Real estate developer Mike Braeuer first downloaded RVshare in 2018 to sell his $8,800 Jayco Jay Flight trailer.
What he didn’t expect was an overwhelming interest in the rental of his trailer, leading him and his wife Christin to earn $3,600 in their first 90 days — almost half the value of the unit he intended to sell.
In two-and-a-half years, Braeuer has gone from renting one unit to four, and he’s racked up more than 100 reservations for families of all sizes in need of a memorable and affordable vacation.
Getting to share his love of the open road with others is the real bonus for Braeuer, though earning thousands per month isn’t too shabby either.
How Mike Braeuer Earned $50,000 in Two Years With RVshare
Because Braeuer, his wife, and their four kids are a big family, they always look for ways to cut back on their expenses. In fact, they stumbled upon the financial benefits of RV life after taking an RV trip to Disney World. They found that what would have been a $10,000 trip cost about 80% less.
At first, Braeuer wasn’t interested in renting out his RV. He wanted to sell it. It was his research into finding the best place to sell an RV that led him to renting it with RVshare instead. Once he learned RV renting could be a profitable side gig, Braeuer set off to help others see the great outdoors at a fraction of the cost. To do that, he makes calculated decisions about their investments.
Instead of Class A RVs, Braeuer buys more affordable options and pays them off quickly to turn a profit.
Before you purchase a new or expensive RV, he advises you research four critical factors: which models people like to rent, how often they rent them and for how much, and how much you could purchase that model for.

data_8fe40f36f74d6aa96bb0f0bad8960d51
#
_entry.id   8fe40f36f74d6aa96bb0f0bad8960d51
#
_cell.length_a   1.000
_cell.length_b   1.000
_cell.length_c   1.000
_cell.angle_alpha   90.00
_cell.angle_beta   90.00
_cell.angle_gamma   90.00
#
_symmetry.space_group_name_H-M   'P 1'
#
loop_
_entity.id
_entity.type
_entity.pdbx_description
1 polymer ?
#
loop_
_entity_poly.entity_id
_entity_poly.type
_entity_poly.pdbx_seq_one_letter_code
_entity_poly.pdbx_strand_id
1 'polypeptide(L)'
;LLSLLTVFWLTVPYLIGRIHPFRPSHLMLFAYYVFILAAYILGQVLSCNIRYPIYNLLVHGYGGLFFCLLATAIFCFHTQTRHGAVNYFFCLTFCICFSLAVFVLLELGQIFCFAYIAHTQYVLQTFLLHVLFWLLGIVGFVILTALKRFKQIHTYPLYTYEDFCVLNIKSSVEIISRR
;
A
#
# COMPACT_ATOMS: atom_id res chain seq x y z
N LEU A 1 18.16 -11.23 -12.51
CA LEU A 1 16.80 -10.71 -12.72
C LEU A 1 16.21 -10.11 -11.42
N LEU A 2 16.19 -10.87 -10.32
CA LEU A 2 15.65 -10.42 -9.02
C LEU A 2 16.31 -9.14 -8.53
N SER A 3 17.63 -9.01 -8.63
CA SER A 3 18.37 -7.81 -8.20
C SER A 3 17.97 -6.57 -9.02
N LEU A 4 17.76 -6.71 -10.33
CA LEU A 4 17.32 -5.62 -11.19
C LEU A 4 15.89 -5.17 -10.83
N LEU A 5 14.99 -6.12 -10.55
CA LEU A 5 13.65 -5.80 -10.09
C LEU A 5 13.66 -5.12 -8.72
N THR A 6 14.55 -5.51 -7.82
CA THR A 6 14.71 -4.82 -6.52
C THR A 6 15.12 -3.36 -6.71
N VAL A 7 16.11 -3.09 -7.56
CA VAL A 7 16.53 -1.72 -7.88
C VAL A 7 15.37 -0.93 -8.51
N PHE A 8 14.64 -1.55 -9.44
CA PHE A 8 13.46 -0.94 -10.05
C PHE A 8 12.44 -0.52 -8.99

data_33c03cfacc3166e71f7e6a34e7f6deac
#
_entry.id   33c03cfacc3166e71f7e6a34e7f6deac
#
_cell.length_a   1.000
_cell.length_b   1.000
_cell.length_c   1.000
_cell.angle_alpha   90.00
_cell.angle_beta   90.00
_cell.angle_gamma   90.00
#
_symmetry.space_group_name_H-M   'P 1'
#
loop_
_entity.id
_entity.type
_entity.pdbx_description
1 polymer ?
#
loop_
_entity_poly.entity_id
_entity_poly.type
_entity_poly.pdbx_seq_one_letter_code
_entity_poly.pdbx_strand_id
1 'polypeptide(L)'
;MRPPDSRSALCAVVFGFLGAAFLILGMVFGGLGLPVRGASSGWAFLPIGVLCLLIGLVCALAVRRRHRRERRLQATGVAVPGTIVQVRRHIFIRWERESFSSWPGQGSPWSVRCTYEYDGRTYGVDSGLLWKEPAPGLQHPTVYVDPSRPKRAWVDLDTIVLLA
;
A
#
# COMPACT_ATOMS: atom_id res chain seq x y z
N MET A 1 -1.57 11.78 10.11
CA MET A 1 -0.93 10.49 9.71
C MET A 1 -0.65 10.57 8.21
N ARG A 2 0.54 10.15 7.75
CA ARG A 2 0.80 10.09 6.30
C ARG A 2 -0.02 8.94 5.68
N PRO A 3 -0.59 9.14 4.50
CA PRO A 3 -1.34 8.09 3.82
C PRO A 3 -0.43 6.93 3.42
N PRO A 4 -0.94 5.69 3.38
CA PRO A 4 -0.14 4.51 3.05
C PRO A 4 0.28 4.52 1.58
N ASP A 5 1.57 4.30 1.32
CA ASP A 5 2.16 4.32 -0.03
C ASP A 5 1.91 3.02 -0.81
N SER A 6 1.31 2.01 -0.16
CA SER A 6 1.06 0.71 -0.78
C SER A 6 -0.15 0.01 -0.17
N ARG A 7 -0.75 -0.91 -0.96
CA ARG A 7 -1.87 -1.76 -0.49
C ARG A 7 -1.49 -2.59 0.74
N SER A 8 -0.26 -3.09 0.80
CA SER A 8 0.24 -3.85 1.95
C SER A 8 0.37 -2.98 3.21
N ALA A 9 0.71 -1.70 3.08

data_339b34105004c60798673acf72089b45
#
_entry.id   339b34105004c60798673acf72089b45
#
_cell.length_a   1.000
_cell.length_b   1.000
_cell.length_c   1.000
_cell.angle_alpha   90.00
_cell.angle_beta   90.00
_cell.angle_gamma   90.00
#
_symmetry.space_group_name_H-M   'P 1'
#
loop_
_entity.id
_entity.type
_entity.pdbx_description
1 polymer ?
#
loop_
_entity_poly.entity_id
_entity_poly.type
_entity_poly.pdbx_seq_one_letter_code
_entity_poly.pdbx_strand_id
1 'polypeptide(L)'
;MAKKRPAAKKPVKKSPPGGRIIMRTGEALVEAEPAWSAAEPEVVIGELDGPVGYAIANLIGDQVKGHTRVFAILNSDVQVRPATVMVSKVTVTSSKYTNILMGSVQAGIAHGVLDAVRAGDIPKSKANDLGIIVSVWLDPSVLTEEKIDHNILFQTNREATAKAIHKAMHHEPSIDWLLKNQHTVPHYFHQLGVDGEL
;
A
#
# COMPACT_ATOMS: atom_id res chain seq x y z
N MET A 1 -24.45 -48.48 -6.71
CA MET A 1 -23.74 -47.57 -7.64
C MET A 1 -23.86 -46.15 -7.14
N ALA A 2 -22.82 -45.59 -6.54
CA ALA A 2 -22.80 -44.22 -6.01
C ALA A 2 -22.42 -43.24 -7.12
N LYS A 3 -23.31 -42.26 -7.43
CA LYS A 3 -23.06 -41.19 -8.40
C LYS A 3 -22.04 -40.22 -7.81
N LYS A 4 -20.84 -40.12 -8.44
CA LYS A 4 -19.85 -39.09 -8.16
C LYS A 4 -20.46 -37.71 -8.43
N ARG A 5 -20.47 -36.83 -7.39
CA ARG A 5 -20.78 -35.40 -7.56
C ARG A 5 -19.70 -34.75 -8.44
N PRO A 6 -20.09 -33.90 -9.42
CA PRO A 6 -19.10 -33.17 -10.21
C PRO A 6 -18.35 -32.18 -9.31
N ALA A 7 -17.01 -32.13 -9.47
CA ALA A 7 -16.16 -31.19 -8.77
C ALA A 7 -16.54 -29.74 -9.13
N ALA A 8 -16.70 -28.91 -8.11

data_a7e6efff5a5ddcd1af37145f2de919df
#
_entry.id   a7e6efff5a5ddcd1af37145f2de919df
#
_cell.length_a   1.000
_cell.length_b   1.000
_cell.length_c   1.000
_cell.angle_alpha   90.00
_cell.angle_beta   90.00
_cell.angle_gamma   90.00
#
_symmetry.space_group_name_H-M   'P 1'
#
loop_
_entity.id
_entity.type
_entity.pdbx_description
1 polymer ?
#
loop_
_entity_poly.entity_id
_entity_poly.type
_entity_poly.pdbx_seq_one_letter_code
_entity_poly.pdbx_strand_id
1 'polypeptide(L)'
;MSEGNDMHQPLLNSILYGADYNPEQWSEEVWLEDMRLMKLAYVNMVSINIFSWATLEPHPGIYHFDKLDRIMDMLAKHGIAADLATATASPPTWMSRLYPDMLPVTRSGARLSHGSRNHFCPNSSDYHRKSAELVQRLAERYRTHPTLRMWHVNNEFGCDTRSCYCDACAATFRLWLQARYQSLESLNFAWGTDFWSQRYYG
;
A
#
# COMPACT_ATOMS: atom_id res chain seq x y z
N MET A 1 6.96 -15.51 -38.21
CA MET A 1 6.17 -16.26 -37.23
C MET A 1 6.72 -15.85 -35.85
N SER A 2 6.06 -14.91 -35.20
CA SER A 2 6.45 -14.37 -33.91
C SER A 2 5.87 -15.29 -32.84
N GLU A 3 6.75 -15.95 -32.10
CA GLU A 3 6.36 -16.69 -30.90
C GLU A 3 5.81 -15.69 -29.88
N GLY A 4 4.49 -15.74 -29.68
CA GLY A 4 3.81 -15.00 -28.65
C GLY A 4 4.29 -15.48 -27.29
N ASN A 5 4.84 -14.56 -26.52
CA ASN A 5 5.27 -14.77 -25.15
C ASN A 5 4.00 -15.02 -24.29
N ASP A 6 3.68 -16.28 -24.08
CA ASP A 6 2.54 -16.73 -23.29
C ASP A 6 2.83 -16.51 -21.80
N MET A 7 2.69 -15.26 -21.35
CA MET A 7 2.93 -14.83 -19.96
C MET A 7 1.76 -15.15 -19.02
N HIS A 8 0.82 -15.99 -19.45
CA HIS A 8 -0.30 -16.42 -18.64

When you list your RV, scan the market, and offer competitive pricing. While you don’t want to go too low or high, it’s up to you to decide what you’ll charge.
5 Tips to Make the Most Money Renting an RV on RVShare
As you consider whether the RV rental side hustle is worth your investment, keep these tips in mind.
1. Master the art of letting go.
If the thought of strangers in your bed or bathroom is unbearable, even after a cleaning service, renting out your space may not be your calling.
Having people in your space is “probably the biggest hurdle RV owners need to get over,” says Braeuer. Because ultimately, there are solutions like cleaning services and bed covers, or even a new mattress, if you need them.
Another harsh reality is that things will break, and you should practice patience when they do. Instead of getting angry, work quickly to replace or fix the broken items, or coordinate with your insurance company.
After 112 reservations, Braeuer has only filed four “semi-major” insurance claims, with the highest one amounting to $12,000 after a renter drove his 15-foot RV under a 14-and-a-half-foot bridge and scraped the AC unit off the roof.
Though frustrating, Braeuer quickly received an insurance check for $12,800 to cover the damage.
Almost three years in, he has a new outlook: “Early on, we would have been more sensitive to those RV nuances that we’ve gotten used to because someone who’s doing it for the first time won’t even know to ask [a certain] question.”
It’s easy to blame a renter who doesn’t know how to light the stove or the water heater, but these tasks aren’t second nature for first-timers.
To empower your renters and avoid small (or big) hiccups, Braeuer recommends clear communication from the start and to point people to helpful resources, like instructional videos or guides.
2. Secure the right insurance coverage.
Although Braeuer had to file an insurance claim by his second reservation, RVshare’s effectiveness through the process encouraged him to keep renting.
Besides their professionalism, Mike was impressed by their assistance with paperwork and their willingness to help maintain smooth communication between all parties. They took care of everything; the only thing Braeuer had to do himself was file the claim.
Not all repairs require a claim, but when they do, use RVshare Rental Insurance:
- It provides up to $1 million in liability coverage and $200,000 for comprehensive and collision coverage through MBA Insurance.
- Rental coverage is activated for free after you list and book your RV.
- When your RV is covered by RVshare’s insurance, standard coverage is automatically included in your booking quote.